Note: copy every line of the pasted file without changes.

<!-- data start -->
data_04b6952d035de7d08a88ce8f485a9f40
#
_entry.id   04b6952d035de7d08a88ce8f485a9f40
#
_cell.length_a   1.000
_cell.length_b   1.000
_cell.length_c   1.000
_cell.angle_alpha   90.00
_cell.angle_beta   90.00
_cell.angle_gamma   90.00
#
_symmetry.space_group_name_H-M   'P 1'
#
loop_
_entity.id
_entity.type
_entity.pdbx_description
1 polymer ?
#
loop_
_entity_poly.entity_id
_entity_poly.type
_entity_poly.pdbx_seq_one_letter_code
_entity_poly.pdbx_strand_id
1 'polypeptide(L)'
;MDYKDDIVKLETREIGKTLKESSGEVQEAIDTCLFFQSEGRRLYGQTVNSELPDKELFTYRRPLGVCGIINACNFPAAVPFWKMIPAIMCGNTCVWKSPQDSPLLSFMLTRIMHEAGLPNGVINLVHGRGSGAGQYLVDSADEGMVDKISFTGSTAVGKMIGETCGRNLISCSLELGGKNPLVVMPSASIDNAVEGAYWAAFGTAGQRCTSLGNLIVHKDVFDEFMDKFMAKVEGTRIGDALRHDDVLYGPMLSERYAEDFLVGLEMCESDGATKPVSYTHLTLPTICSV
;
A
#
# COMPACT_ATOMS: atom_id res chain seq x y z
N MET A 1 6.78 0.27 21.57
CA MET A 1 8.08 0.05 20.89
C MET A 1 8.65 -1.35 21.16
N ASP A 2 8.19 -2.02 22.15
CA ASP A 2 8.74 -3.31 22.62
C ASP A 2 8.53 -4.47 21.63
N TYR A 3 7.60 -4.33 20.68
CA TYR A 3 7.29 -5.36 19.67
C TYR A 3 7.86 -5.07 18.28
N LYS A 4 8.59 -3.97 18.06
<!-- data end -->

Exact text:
data_04b6952d035de7d08a88ce8f485a9f40
#
_entry.id   04b6952d035de7d08a88ce8f485a9f40
#
_cell.length_a   1.000
_cell.length_b   1.000
_cell.length_c   1.000
_cell.angle_alpha   90.00
_cell.angle_beta   90.00
_cell.angle_gamma   90.00
#
_symmetry.space_group_name_H-M   'P 1'
#
loop_
_entity.id
_entity.type
_entity.pdbx_description
1 polymer ?
#
loop_
_entity_poly.entity_id
_entity_poly.type
_entity_poly.pdbx_seq_one_letter_code
_entity_poly.pdbx_strand_id
1 'polypeptide(L)'
;MDYKDDIVKLETREIGKTLKESSGEVQEAIDTCLFFQSEGRRLYGQTVNSELPDKELFTYRRPLGVCGIINACNFPAAVPFWKMIPAIMCGNTCVWKSPQDSPLLSFMLTRIMHEAGLPNGVINLVHGRGSGAGQYLVDSADEGMVDKISFTGSTAVGKMIGETCGRNLISCSLELGGKNPLVVMPSASIDNAVEGAYWAAFGTAGQRCTSLGNLIVHKDVFDEFMDKFMAKVEGTRIGDALRHDDVLYGPMLSERYAEDFLVGLEMCESDGATKPVSYTHLTLPTICSV
;
A
#
# COMPACT_ATOMS: atom_id res chain seq x y z
N MET A 1 6.78 0.27 21.57
CA MET A 1 8.08 0.05 20.89
C MET A 1 8.65 -1.35 21.16
N ASP A 2 8.19 -2.02 22.15
CA ASP A 2 8.74 -3.31 22.62
C ASP A 2 8.53 -4.47 21.63
N TYR A 3 7.60 -4.33 20.68
CA TYR A 3 7.29 -5.36 19.67
C TYR A 3 7.86 -5.07 18.28
N LYS A 4 8.59 -3.97 18.06